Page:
Wells Cathedral School held an invited design competition in 2007. Our design for a strikingly modern building was chosen – a brave move in a listed landscape. The brief was then expanded to include a new sports pavilion, maintenance building and access road with associated landscaping.
Cedars Hall, the new music facility, is used for the teaching, learning and performance of music. The building lies on the historically significant axis of Wells Cathedral’s Chapter House, and both function as gathering spaces for the local community.
Acoustic requirements dictated the volume of the recital hall and we sought to minimise the impact on the listed landscape and maintain views to the Cathedral by using the sectional device of partially burying the performance space and employing a set-back clerestory at roof level. The hall has a singularity of elevational treatment though the use of alternating unjointed weathering steel and glazed panels of 5.5m high by 2m wide.
A gently sloping curved path to the entrance follows the line of the historic Liberty wall. The building contains a technically excellent recital hall and interconnected spaces for teaching, rehearsing, performing and recording. These were designed in close collaboration with acoustic consultants in particular, but also structural and environmental engineers and landscape architects.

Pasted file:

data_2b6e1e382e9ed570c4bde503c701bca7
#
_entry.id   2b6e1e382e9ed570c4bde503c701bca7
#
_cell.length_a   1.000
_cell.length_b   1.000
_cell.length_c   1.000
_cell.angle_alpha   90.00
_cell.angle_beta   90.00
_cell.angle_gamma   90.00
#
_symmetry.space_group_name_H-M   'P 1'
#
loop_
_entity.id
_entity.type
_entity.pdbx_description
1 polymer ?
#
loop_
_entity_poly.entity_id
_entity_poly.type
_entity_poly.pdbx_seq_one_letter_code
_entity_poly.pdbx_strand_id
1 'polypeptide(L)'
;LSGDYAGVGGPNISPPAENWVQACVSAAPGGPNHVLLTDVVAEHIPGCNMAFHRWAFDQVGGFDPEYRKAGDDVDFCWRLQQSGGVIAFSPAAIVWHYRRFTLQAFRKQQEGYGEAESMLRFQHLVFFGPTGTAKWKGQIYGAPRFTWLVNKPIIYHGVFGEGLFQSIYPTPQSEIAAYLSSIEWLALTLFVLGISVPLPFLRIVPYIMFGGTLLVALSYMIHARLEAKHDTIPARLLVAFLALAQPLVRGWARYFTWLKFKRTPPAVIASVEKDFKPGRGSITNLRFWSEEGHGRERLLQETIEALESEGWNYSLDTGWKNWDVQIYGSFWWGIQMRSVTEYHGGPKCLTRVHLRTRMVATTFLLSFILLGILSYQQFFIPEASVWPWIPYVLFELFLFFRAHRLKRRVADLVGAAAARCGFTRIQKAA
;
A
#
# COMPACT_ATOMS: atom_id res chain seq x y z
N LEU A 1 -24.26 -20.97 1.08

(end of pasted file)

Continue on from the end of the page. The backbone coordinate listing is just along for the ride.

The hall can accommodate an audience of over 400 and is recessed into the surrounding garden, which is visible through large windows. Natural light fills the space during the day and the building becomes a lantern in the landscape during the evenings. The stage, seating and acoustic wall panels within the hall can be adapted for various layouts with differing acoustic qualities suitable for a range of music styles and audience configurations.
Recital hall double glazed external windows were tested at speeds of 99mph to withstand cricket ball impact. The recital hall soffit is constructed from structural beech laminated veneer lumber (LVL). Schroeder quadratic residue diffusion is used in the low level timber lining to the recital hall space to diffuse sound.
There is a generous top lit Foyer built against the curve of the listed wall that doubles up as a Brass Section rehearsal space. On the upper floor there are dedicated spaces for Woodwind and Percussion, each with glazed observation rooms for the specifics of teaching music. Extensive Value Engineering was undertaken and a protracted tendering process ensured that maximum value was achieved.
An enabling works project saw the completion of a new sports pavilion and maintenance facility in 2015, which form a family of buildings of similar materials around the grounds.